Casting his prolixity as a virtue, Mr. Burton quotes Seneca: "When you see a fellow careful about his words, and neat in his speech, know this for a certainty, that man's mind is busied about toys, there's no solidity in him." At another point, he waves off any aspirations to popular appeal: "I resolve, if you like not my writing, go read something else." Paradoxically, Mr. Burton's deaf ear to the rules of literary endearment becomes a form of endearment in itself.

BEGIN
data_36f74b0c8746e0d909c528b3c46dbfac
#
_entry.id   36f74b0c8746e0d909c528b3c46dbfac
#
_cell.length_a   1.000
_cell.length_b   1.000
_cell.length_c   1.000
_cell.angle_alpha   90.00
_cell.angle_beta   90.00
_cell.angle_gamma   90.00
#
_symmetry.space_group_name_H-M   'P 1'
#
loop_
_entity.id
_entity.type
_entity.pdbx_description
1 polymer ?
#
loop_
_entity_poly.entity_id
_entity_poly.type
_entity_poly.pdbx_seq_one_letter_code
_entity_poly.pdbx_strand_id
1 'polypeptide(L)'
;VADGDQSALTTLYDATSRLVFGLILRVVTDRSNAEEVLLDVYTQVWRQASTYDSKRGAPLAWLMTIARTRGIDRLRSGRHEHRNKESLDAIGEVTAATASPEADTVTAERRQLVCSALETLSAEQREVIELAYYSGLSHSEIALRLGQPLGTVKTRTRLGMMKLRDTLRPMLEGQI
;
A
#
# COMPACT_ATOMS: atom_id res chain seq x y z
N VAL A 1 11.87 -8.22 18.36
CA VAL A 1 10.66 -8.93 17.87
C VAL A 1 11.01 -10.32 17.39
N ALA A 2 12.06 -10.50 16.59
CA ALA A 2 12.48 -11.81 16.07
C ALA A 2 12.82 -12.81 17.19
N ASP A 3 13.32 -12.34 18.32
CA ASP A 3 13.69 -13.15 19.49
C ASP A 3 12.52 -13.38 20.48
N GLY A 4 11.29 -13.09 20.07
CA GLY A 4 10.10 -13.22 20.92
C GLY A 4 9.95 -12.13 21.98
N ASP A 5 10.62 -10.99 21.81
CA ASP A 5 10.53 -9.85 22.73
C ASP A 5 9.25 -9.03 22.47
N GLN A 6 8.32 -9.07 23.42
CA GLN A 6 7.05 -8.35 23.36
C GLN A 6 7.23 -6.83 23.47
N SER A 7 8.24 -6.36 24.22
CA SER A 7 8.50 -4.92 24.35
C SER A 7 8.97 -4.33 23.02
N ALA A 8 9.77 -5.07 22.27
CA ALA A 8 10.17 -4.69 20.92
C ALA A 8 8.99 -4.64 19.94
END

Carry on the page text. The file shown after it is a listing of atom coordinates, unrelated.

Saturday, March 24, 2012
… Robert Burton | The Anatomy of Melancholy | Digressions on a Diagnosis | Masterpiece by Danny Heitman - WSJ.com. (Hat tip, Dave Lull.)